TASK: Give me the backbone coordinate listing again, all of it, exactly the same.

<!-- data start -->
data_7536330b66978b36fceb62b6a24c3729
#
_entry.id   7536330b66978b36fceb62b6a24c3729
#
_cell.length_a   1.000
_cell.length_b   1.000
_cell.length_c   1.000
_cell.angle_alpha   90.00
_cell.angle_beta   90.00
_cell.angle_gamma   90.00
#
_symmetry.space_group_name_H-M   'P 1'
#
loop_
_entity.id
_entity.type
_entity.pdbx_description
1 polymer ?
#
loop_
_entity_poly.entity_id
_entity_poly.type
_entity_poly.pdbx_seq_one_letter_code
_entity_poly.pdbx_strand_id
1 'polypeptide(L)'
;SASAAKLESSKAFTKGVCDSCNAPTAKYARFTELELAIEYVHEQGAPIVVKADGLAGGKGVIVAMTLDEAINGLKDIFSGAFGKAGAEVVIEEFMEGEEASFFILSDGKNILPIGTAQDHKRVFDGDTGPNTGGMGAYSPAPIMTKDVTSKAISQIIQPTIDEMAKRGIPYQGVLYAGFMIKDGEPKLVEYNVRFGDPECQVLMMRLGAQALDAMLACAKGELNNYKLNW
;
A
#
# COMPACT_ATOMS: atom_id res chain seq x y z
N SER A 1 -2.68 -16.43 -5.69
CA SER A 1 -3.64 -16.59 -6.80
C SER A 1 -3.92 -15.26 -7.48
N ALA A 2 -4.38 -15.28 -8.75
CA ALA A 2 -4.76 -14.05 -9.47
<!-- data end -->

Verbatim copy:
data_7536330b66978b36fceb62b6a24c3729
#
_entry.id   7536330b66978b36fceb62b6a24c3729
#
_cell.length_a   1.000
_cell.length_b   1.000
_cell.length_c   1.000
_cell.angle_alpha   90.00
_cell.angle_beta   90.00
_cell.angle_gamma   90.00
#
_symmetry.space_group_name_H-M   'P 1'
#
loop_
_entity.id
_entity.type
_entity.pdbx_description
1 polymer ?
#
loop_
_entity_poly.entity_id
_entity_poly.type
_entity_poly.pdbx_seq_one_letter_code
_entity_poly.pdbx_strand_id
1 'polypeptide(L)'
;SASAAKLESSKAFTKGVCDSCNAPTAKYARFTELELAIEYVHEQGAPIVVKADGLAGGKGVIVAMTLDEAINGLKDIFSGAFGKAGAEVVIEEFMEGEEASFFILSDGKNILPIGTAQDHKRVFDGDTGPNTGGMGAYSPAPIMTKDVTSKAISQIIQPTIDEMAKRGIPYQGVLYAGFMIKDGEPKLVEYNVRFGDPECQVLMMRLGAQALDAMLACAKGELNNYKLNW
;
A
#
# COMPACT_ATOMS: atom_id res chain seq x y z
N SER A 1 -2.68 -16.43 -5.69
CA SER A 1 -3.64 -16.59 -6.80
C SER A 1 -3.92 -15.26 -7.48
N ALA A 2 -4.38 -15.28 -8.75
CA ALA A 2 -4.76 -14.05 -9.47